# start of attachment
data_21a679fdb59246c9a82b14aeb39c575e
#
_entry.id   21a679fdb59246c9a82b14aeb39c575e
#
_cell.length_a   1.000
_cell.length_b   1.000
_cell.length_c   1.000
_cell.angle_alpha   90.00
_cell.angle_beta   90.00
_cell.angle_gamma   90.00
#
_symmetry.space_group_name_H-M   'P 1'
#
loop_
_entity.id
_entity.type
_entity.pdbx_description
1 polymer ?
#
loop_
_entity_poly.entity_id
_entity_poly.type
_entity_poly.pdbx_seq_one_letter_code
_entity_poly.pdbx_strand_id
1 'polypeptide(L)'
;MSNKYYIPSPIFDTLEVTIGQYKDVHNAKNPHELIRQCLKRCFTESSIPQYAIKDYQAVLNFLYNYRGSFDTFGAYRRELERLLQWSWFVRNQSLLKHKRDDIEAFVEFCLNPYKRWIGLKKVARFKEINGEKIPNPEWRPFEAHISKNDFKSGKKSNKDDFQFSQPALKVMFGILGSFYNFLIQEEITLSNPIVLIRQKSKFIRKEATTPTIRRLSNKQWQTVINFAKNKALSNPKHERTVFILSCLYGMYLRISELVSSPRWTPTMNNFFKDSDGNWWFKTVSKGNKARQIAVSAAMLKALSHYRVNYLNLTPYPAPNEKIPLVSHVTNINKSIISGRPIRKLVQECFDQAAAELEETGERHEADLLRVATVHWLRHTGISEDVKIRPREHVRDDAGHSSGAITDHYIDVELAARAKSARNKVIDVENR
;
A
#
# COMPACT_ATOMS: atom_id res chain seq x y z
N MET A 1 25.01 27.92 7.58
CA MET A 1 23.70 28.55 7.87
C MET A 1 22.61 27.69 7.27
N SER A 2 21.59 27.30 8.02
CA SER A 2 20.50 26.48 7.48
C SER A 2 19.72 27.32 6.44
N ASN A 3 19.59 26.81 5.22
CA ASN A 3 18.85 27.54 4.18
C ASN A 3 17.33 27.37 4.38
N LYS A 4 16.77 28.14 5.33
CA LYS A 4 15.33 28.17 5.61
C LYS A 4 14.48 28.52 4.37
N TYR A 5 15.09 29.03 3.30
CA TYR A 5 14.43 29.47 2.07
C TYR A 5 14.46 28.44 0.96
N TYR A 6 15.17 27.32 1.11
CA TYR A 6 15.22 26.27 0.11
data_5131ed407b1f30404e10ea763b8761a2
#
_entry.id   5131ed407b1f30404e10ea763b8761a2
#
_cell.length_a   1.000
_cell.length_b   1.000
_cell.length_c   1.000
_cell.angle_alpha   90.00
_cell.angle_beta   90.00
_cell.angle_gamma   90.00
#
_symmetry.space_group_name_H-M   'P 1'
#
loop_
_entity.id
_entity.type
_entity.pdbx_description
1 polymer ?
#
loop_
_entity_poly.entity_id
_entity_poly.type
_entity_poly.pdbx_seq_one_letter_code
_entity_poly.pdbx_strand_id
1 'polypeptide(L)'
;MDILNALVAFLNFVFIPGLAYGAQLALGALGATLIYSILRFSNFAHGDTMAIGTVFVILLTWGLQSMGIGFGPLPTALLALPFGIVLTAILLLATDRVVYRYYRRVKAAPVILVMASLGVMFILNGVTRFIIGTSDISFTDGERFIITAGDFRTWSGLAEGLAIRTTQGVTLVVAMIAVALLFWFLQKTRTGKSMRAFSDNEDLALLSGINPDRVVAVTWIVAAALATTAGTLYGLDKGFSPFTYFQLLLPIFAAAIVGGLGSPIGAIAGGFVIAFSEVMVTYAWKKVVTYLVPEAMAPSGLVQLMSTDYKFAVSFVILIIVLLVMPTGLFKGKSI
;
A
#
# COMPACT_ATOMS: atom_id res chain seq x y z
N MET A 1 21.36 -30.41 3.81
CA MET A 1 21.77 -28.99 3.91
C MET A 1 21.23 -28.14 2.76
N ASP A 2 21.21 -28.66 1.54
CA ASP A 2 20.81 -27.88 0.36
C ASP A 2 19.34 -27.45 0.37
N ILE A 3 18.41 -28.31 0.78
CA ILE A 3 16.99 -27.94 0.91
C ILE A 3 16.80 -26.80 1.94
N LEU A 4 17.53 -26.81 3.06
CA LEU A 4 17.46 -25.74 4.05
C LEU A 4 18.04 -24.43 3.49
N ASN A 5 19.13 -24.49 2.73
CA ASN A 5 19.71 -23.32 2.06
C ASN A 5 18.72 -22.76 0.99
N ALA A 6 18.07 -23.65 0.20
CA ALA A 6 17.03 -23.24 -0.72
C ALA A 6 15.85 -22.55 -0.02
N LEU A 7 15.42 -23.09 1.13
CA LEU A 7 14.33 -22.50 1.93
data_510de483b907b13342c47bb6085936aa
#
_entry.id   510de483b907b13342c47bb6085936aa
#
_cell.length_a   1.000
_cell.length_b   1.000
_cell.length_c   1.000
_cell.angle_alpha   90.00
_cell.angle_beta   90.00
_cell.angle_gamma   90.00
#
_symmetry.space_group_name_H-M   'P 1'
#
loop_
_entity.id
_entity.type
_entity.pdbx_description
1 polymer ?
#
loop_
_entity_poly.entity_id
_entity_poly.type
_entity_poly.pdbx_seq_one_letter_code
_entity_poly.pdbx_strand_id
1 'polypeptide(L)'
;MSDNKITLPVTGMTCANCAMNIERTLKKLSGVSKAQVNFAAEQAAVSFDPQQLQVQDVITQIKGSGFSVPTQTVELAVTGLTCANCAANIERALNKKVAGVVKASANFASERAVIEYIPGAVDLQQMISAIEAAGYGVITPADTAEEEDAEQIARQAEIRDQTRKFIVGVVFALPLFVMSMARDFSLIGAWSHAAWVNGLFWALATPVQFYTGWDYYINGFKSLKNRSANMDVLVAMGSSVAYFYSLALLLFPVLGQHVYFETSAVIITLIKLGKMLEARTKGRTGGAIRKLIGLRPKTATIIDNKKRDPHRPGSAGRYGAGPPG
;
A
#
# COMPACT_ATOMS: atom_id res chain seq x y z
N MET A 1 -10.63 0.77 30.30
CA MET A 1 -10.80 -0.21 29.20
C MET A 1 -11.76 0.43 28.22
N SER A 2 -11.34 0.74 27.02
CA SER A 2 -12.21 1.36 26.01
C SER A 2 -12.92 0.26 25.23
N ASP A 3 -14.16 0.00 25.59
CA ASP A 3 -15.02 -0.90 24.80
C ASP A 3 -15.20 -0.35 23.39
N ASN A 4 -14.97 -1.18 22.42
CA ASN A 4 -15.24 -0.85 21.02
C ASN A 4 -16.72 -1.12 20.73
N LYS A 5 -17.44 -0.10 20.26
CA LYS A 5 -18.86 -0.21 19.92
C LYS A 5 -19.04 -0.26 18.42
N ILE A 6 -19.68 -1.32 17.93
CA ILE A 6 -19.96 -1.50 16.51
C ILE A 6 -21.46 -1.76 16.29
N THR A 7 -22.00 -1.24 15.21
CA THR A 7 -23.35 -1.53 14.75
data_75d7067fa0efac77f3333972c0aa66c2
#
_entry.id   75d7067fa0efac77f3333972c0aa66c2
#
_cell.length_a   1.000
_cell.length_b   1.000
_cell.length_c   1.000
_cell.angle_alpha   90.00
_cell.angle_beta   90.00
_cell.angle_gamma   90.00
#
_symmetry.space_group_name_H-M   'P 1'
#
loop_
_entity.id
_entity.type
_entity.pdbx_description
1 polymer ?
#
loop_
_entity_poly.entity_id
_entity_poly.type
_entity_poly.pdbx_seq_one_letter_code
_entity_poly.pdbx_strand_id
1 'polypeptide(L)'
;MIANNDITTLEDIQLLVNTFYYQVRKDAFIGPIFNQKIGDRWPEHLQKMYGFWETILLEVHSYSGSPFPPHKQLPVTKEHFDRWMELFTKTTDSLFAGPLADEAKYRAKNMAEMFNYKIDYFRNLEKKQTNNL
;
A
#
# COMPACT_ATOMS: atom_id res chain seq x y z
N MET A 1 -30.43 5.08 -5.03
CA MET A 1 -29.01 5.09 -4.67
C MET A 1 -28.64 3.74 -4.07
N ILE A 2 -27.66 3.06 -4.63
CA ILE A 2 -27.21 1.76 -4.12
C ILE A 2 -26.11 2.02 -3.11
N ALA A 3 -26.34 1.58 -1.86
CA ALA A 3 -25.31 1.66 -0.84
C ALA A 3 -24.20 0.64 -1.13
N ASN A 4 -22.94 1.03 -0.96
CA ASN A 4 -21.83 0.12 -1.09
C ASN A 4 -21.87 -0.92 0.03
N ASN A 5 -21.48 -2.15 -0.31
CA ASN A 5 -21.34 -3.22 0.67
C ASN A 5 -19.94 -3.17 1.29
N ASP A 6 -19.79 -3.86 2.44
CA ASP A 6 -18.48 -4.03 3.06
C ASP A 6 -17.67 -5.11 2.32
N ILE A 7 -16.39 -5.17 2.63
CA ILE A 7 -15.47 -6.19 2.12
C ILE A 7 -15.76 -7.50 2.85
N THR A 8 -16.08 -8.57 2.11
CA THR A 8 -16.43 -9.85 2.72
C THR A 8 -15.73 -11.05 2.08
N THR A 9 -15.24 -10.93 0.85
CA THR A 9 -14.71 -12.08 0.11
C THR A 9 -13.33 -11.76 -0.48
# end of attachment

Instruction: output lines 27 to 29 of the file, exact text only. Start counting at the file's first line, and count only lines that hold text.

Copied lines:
;
A
#